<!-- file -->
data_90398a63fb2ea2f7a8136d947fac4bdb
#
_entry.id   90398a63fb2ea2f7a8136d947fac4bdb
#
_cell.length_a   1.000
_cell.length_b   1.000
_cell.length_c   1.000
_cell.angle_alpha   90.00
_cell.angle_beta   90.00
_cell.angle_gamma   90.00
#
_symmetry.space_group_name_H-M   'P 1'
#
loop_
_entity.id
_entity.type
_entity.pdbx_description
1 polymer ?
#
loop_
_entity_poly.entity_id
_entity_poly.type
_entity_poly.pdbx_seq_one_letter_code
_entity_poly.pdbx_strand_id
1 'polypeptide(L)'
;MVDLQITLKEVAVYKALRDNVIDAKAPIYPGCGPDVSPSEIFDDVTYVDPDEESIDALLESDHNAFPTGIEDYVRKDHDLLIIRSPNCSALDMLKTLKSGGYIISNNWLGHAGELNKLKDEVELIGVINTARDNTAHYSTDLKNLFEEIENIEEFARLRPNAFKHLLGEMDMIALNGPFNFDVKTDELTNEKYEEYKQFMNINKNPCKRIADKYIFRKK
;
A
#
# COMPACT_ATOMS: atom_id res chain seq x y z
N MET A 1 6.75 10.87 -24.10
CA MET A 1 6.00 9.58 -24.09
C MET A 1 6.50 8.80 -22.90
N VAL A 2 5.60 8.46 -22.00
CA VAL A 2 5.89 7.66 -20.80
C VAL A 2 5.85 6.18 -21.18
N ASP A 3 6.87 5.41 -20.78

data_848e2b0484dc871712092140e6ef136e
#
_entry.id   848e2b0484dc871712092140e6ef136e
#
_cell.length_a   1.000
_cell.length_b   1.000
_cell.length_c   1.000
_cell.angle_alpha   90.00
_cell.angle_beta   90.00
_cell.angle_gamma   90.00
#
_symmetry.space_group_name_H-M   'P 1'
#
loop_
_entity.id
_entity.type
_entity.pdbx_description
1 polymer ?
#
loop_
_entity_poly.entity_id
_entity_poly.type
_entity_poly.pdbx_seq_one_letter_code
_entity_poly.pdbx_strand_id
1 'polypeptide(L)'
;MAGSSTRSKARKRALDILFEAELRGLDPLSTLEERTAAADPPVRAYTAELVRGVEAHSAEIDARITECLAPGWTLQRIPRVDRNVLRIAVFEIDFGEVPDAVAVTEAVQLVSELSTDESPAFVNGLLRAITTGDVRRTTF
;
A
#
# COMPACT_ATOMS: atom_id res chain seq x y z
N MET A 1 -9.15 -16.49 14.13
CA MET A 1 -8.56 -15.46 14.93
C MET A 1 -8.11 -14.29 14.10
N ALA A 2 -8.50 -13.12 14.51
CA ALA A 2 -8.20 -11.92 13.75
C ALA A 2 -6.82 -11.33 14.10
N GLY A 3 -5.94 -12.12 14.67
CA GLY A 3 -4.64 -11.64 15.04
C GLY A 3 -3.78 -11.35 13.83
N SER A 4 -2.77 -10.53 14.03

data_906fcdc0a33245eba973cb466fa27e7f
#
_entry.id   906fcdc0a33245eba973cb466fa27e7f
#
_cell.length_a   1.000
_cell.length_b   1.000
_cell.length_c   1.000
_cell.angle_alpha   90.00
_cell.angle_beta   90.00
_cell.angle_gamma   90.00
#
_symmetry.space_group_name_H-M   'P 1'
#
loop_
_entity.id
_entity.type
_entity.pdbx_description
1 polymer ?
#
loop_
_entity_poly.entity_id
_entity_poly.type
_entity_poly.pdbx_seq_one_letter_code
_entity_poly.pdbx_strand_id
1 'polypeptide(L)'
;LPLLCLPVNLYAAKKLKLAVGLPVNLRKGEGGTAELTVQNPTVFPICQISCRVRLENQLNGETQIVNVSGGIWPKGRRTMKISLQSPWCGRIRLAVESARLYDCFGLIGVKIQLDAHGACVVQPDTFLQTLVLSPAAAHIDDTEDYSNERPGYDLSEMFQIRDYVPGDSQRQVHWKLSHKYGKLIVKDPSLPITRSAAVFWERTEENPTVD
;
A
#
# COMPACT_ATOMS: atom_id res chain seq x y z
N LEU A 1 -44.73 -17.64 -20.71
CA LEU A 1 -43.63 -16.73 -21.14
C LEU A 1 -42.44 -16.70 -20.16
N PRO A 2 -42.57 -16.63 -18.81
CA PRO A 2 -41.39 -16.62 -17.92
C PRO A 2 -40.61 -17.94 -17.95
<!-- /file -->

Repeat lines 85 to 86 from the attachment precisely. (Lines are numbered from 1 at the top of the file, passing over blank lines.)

_cell.angle_alpha   90.00
_cell.angle_beta   90.00